National programs believe they can win battles for elite New Jersey talent. The big boys of college football prefer to invade Rutgers' territory for local products than compete with Ohio State, Texas or the Big 3 from Florida for recruits from their backyards. Of the 74 Ohio players in the NFL, 18 played at Ohio State; only 11 New Jersey products made it to the NFL via Rutgers.

"Rutgers can compete and they're doing their very best, but no way they can keep it all," Higgins said. "It's open season on a lot of kids, and some kids stay and some kids go and a lot more are going than staying. The four- and five-star guys are not staying, so the schools come rushing in."

College coaches flock to the state to find talent at every position, too. Miami coach Al Golden, a New Jersey native, called the state a "melting pot of high school football."

There is no physical archetype for a New Jersey player, say the college coaches who annually recruit the state. The Southeast is known for its speed and the Midwest has the linemen and bruising linebackers. College coaches say New Jersey boasts a little of everything, which makes it an ideal recruiting ground.

In February, Miami signed three New Jersey recruits, including ESPN 300 recruits Al-Quadin Muhammad and Kevin Olsen. Muhammad was a 6-foot-3, 230-pound defensive end; Olsen a 6-foot-2, 195-pound quarterback. Golden also signed a burly defensive tackle and has another committed for 2014.

"It's so diverse," Golden said. "You're talking about so many communities in a highly dense area. You're packing a lot of punch because of the population density and the diversity. It's about everything you could want from a recruiting standpoint."

Coaches can potentially visit double-digit high schools in a given day with the high density. A coach can fly into Newark or Philadelphia in the morning and visit a list of schools before nightfall. Golden estimates that a coach could see as many as 45 schools in a week in New Jersey without spending more than a few hours in the car.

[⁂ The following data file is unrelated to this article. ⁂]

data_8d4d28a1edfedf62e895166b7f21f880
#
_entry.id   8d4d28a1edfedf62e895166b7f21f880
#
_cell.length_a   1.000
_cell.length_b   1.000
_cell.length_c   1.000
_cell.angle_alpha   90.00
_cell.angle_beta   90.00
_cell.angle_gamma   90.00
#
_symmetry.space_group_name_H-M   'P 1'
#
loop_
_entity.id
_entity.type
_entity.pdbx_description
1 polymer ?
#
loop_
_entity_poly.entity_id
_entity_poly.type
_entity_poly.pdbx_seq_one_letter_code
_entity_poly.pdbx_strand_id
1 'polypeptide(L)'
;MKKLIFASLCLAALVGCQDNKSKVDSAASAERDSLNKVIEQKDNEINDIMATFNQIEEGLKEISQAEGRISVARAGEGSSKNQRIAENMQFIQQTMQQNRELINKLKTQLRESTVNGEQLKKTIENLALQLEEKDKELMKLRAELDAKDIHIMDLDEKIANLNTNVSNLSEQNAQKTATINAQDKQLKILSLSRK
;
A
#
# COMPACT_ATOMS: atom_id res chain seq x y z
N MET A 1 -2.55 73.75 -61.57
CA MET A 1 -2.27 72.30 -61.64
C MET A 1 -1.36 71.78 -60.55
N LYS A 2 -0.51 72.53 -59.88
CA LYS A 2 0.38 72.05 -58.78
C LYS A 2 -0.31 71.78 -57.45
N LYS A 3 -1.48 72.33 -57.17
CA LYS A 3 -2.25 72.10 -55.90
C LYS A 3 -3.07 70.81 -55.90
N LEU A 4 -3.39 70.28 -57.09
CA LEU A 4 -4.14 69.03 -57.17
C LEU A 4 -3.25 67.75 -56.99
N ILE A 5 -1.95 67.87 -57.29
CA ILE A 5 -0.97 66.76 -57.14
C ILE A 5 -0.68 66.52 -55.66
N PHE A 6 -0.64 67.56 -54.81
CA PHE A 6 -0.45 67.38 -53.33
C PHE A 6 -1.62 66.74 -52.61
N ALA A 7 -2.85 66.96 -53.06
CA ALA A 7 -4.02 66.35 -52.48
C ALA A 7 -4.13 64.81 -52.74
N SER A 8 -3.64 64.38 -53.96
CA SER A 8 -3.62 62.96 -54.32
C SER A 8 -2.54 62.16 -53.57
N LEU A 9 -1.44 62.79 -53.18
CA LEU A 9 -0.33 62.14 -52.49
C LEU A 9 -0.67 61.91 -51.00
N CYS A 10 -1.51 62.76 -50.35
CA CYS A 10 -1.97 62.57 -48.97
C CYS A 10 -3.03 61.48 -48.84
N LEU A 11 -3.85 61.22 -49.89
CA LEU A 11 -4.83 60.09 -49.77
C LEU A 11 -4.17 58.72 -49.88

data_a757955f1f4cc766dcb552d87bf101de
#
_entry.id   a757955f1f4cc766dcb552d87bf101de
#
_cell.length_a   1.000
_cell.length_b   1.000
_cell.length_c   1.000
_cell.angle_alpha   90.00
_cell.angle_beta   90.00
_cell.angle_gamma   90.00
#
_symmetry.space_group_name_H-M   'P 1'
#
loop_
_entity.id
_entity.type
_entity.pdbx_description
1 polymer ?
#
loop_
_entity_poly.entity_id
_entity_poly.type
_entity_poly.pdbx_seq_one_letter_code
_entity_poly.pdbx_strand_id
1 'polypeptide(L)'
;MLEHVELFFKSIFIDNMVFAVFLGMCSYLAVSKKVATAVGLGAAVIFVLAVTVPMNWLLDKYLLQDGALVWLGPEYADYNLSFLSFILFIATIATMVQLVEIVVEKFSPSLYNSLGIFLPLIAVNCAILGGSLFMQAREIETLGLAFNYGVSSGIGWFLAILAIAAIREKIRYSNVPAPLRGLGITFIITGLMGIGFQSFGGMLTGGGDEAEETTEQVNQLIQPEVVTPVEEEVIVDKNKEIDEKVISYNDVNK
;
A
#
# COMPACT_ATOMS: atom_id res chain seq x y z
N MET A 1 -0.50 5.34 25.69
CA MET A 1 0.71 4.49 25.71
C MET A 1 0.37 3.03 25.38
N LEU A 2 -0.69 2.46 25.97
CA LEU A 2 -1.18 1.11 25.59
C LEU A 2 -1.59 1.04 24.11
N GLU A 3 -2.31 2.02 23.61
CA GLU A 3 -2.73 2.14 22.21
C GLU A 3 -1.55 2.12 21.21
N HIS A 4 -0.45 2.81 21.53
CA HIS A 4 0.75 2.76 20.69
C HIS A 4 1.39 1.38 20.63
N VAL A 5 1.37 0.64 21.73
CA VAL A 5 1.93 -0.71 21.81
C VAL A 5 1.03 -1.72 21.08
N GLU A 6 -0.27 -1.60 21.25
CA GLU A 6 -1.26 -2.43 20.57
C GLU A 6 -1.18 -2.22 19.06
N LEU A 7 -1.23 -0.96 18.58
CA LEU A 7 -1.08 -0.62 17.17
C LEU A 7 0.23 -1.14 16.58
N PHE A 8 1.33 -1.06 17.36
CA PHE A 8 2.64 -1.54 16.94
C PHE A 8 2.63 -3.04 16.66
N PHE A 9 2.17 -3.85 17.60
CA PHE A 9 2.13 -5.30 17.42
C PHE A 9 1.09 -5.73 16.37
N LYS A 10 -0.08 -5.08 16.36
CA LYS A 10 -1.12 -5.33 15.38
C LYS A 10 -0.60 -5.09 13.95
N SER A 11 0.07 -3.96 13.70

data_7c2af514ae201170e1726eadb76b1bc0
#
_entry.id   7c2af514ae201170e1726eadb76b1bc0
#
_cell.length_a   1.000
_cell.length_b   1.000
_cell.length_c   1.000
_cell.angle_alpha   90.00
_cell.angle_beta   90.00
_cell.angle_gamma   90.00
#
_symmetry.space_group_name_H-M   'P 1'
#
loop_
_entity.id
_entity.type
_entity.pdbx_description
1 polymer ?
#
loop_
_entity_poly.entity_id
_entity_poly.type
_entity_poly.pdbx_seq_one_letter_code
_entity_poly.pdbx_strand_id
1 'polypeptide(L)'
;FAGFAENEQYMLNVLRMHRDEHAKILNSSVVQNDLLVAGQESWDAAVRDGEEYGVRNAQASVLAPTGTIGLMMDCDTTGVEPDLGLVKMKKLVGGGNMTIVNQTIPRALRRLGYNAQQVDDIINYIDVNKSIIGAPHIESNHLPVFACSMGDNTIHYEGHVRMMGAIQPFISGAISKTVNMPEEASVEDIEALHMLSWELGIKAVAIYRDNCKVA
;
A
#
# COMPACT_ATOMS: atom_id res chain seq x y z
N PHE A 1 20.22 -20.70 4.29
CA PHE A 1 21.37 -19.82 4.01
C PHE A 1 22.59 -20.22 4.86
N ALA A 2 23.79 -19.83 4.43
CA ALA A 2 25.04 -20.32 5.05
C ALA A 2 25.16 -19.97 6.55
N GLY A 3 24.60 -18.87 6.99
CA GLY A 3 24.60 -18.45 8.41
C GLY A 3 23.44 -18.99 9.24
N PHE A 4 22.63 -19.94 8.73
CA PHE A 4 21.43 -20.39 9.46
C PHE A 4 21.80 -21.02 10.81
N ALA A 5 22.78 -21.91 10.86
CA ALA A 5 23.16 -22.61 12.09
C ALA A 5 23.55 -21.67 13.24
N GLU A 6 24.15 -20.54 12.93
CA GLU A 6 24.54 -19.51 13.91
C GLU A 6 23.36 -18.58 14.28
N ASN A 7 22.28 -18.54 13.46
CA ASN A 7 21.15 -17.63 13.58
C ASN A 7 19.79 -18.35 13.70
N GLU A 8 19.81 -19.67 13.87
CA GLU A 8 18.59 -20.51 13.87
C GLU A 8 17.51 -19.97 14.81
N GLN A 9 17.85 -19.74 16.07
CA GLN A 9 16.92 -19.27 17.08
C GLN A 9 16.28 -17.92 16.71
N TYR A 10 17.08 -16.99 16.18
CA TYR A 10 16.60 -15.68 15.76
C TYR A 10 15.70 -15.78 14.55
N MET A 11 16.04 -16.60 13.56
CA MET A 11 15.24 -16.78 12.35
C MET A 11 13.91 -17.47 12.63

Several of those high schools are among the country's best, as well. Ohio State's Ed Warinner recruits New Jersey for the Buckeyes and signed five-star Eli Apple in 2013 and landed 2014 four-star Noah Brown (Sparta, N.J./Pope John XXIII). He recruited the northern part of the state while an assistant at Army for 13 seasons, too. North New Jersey is home to Paramus Catholic -- where No. 2 recruit Jabrill Peppers resides -- and St. Joseph Regional, both in the top 12 of the USA Today Super 25. Don Bosco Prep has won multiple national championships, and Bergen Catholic is another state program often with a national ranking attached to its name.

To visit all four schools, it would cost a coach only 30 minutes in his car.

"You can hit a lot of schools in a day and you're not hitting eight schools and finding one good player. You're going to find a good player at all eight schools," Warinner said. "Some places in the country you go to seven schools and only see one Division I player."

Simply put, college coaches are looking for football players wherever they can find them -- whether in the hotbed of the South, Florida, or in Montana (which has nine NFL players). /p>

"Football is a sport that is unique because you need a certain type of kid," Higgins said, "and this state breeds that kid."